This week things moved along with the mailman-pgp plugin. As I finally had a good PGP library to work with as well as some basic plugin API patches outstanding to Mailman Core.
So with that I implemented large parts of the
mailman_pgp.pgp package, including tests, as well as a basic signature checking rule. Also, as the package now contains tests, I added a gitlab CI config and started running it.
Created two classes, which wrap an
email.message.Message instance (or
mailman.email.message.Message) and expose a common public PGP handling API on said instance. One understands PGP/MIME (as per RFC1847 and RFC3156) and the other somewhat understands inline PGP. They both give methods to check presence of a PGP signed/encrypted message or PGP keys, to verify signatures of a message, to decrypt it or collect the attached keys. There are currently almost complete tests for handling signatures and partial for encryption.
This one was rather easy to implement, as RFC3156 and RFC1847 are both very precise but also rather simple standards (well compared that to 90+ page RFC4880 [OpenPGP]).
As there is really no “Inline PGP standard” this wrapper improvises with how it looks for signatures/messages/keys. In it’s current form it only accepts a non-multipart message and looks for ASCII-armored blobs in it.
The concrete way of integrating the PGP plugin into Mailman Core has changed over time. The original version of my proposal planned on working in the Mailman Core tree and as that changed to a plugin, new requirements of integration popped up, us stuff couldn’t just be changed for this one plugin to work.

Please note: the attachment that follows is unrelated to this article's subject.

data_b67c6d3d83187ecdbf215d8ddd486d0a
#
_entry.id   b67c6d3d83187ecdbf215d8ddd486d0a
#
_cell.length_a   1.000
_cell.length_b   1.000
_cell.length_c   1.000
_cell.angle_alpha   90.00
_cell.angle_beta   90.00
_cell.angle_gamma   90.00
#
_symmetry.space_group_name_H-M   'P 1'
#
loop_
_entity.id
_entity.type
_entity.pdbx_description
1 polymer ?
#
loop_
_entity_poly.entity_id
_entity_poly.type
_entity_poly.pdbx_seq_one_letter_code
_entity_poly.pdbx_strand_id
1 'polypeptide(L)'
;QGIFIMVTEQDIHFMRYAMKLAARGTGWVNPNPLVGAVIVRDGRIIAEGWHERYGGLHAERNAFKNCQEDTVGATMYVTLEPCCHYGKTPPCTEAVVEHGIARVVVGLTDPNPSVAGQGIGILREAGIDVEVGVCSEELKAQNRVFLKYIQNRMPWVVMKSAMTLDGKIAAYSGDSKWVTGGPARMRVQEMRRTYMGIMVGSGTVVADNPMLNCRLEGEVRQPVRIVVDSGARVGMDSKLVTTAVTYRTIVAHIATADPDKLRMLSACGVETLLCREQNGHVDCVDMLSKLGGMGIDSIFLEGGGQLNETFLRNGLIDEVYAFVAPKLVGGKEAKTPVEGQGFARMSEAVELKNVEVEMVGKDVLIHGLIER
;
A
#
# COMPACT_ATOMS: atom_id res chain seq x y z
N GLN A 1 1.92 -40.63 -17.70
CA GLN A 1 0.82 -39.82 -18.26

Because of the nature of encryption the PGP plugin needs to get it’s hands on the messages before the rest of Mailmans rules. This could be done with a rule in a custom chain, however as I understand rules, they are, well, rules, they shouldn’t change the message they are processing in any way. In my understanding of this architecture, if Mailman was written in a language with a
const identifier, the message would have it in the chain links
process method. It would work as a rule, just wouldn’t feel nice and fit in with the architecture.
That’s why I first wanted to implement all handling of incoming messages in a custom incoming runner. This runners class is then set as the runner for the
in queue and the default runner is moved to another queue, perhaps
in_default. The custom incoming runner does it’s thing before passing messages back to the default incoming runners queue. However only encryption has this issue of needing to change the message, as rules and the rest need it in cleartext. So I decided to split off signature handling to a custom rule, and only handle encryption in the incoming runner.
I would like to get rid of the not-so-nice redirection of the default incoming runner altogether but I see no other way to decrypt the incoming message to a PGP enabled list before other rules get it.
The signature rule processes messages using the wrappers described above according to a per-list signature handling configuration:
I think the options are quite self-explanatory. They are checked in order and taken if the message matches the option and the set action is not
None. So with the default configuration of the PGP enabled mailing list, an unsigned message will be bounced, inline PGP is allowed, signatures by expired keys are bounced (expired at time of checking), signatures by revoked keys are bounced, signatures that don’t verify are bounced (maybe a better name for them than malformed?) and finally signatures that the Mailman PGP plugin already processed are bounced as well. This is to prevent replay attacks and is something I think people would expect Mailman to do, although I am not sure if the plugin should do it.
This signature rule is almost complete, with some edge-cases remaining and the checking of duplicate signatures also remaining.